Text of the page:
BANNING, Calif. (AP) — California truly is the Golden State this summer — golden brown — and that has fire officials worried heading into the peak of the wildfire season.
It's still weeks before the fire-fanning Santa Ana winds usually arrive and already it's been a brutal fire season, with nearly twice as many acres burned statewide from a year ago, including 18,000 scorched this week in a blaze still raging in the mountains 90 miles east of Los Angeles.
So far this year, California fire officials have battled 4,300 wildfires, a stark increase from the yearly average of nearly 3,000 they faced from 2008 to 2012, said Daniel Berlant, a spokesman for the California Department of Forestry and Fire Protection.
Until last week, those fires had already burned 111 square miles or more than 71,000 acres, up from 40,000 acres during the same period last year. The annual average for acreage charred in the last five years was 113,000 acres, he said — roughly 177 square miles.
"We have seen a significant increase in our fire activity and much earlier than normal," said Berlant, adding that fire season began in mid-April, about a month ahead of schedule after an especially dry winter. "We're not even yet into the time period where we see the largest number of damaging fires."
U.S. Sen. Barbara Boxer, D-Calif., who lives in Riverside County, said more than 165,000 acres or 258 square miles have burned in California this year, and climate change is setting conditions for more disastrous blazes, while budget cuts are limiting resources to fight them. Boxer's data comes from both California officials and federal agencies, including the U.S. Forest Service.
This year, state fire officials have called up more firefighters and reserve engines on days with hot, dry conditions, Berlant said.
And while state officials encouraged residents to rid their properties of dry brush before fire season starts, he said authorities are now urging the public not to use lawnmowers or weed eaters during the heat of the day because a spark off the metal blades can trigger a blaze.
On Friday, firefighters launched a fleet of seven retardant-dropping airplanes against Southern California's latest destructive wildfire, which has destroyed 26 homes and threatened more than 500 others in the San Jacinto Mountains.
The so-called Silver Fire injured five firefighters and seriously burned one civilian.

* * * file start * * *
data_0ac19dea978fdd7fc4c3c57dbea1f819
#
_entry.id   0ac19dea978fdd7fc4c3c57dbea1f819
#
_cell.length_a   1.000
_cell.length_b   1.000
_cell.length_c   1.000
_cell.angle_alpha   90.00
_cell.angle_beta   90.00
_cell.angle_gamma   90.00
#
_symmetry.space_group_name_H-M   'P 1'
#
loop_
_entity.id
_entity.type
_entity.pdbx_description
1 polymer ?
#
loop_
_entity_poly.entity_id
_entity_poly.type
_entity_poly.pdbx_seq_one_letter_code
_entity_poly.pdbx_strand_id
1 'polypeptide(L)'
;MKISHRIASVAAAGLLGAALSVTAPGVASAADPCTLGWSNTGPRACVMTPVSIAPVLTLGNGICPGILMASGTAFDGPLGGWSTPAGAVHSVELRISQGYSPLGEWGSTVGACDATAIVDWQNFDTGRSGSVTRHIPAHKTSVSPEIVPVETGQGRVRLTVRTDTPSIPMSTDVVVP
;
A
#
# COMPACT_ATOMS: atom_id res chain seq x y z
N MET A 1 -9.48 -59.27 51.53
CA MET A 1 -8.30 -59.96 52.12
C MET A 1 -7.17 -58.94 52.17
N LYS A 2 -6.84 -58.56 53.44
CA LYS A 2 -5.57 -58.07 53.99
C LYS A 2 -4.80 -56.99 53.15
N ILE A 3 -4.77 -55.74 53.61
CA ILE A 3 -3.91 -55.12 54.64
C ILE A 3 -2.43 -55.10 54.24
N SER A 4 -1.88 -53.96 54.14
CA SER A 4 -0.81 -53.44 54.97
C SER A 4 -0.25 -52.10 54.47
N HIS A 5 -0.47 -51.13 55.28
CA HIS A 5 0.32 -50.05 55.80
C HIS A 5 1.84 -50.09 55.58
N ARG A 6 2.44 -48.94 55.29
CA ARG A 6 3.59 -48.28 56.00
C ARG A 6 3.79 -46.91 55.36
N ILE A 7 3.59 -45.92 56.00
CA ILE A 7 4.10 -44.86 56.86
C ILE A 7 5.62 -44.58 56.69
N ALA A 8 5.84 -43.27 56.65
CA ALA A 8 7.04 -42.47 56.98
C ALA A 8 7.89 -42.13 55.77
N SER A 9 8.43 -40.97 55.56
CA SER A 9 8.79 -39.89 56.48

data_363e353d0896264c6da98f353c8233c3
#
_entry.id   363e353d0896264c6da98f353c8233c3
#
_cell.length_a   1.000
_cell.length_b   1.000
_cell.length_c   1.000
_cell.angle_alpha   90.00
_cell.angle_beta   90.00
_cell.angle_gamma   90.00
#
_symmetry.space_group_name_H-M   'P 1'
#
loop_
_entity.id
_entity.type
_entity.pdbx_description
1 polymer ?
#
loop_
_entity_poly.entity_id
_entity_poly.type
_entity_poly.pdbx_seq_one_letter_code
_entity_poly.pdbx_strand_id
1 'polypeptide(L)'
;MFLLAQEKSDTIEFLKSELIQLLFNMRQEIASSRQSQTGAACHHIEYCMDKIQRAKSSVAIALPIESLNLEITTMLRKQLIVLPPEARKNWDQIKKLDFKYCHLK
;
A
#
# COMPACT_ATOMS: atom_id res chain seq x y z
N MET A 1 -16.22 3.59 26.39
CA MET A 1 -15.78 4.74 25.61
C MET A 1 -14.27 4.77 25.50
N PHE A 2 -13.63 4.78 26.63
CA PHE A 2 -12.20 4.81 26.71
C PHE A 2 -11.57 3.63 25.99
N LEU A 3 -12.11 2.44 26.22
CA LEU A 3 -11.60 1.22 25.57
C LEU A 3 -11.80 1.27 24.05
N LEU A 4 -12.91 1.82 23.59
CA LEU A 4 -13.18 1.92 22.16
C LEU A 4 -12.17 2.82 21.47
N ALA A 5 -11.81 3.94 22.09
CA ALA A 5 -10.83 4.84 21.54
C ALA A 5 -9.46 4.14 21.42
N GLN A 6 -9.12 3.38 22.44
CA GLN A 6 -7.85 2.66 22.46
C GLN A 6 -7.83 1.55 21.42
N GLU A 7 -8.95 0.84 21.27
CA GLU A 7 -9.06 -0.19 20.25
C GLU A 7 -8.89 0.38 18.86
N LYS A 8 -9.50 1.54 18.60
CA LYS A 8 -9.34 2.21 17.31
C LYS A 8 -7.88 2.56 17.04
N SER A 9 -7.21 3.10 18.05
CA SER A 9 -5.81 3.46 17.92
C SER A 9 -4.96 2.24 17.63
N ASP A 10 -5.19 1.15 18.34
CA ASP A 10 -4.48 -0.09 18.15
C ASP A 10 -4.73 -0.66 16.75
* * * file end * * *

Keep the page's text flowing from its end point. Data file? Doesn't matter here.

It had grown to 28 square miles late Friday, but it was 40 percent contained and showed little more than white smoke.
At its peak, it forced the evacuation of 1,800 people, including 800 campers, but orders were lifted for many areas Friday and only a few hundred evacuees remained.
Gov. Jerry Brown declared an emergency for the area Friday, freeing up additional funds and resources for the firefight and recovery.
In the Twin Pines neighborhood outside Banning, Andy Schrader said he couldn't get out in time. The wildfire crept up suddenly and blew over his house, burning his motor home and singeing his hair as he sprayed water from a hose to try to keep the house wet.
"I could feel my face burning," the 74-year-old carpenter said. "And I thought I was going to die."
Most of Southern California's severe wildfires are associated with Santa Ana winds, caused by high pressure over the West that sends a clockwise flow of air rushing down into the region.
This week's fire, however, was being fanned by a counter-clockwise flow around a low pressure area over northwest California. The National Weather Service said conditions could change in the second half of next week, with weaker winds in the mountains and deserts.
Wildfire experts say the traditional fire season has grown longer in California as rainfall has been lower than usual over the last two years and tapered off sooner.
Los Angeles, for example, received only 5.85 inches of rain from July 2012 through June 2013, compared with 8.71 inches a year before and a 30-year average of 14.93 inches, said Eric Boldt, a meteorologist with the National Weather Service.
Tom Scott, a natural resources specialist who teaches at University of California campuses in Riverside and Berkeley, said plants can have a harder time staying hydrated under such conditions.
"The whole system is like a bank account — it's being drawn down," he said.
Richard A. Minnich, a professor of earth sciences at University of California, Riverside, said much of Southern California is in pretty good shape because older vegetation burned off during a spate of wildfires over the past decade, but there are spots at serious risk because of the prevalence of old-growth chaparral.
"Wherever there is very old chaparral, we've got a tremendous threat," he said.
Taxin reported from Santa Ana. Associated Press writer John Antczak in Los Angeles and Julie Watson in Cabazon contributed to this report.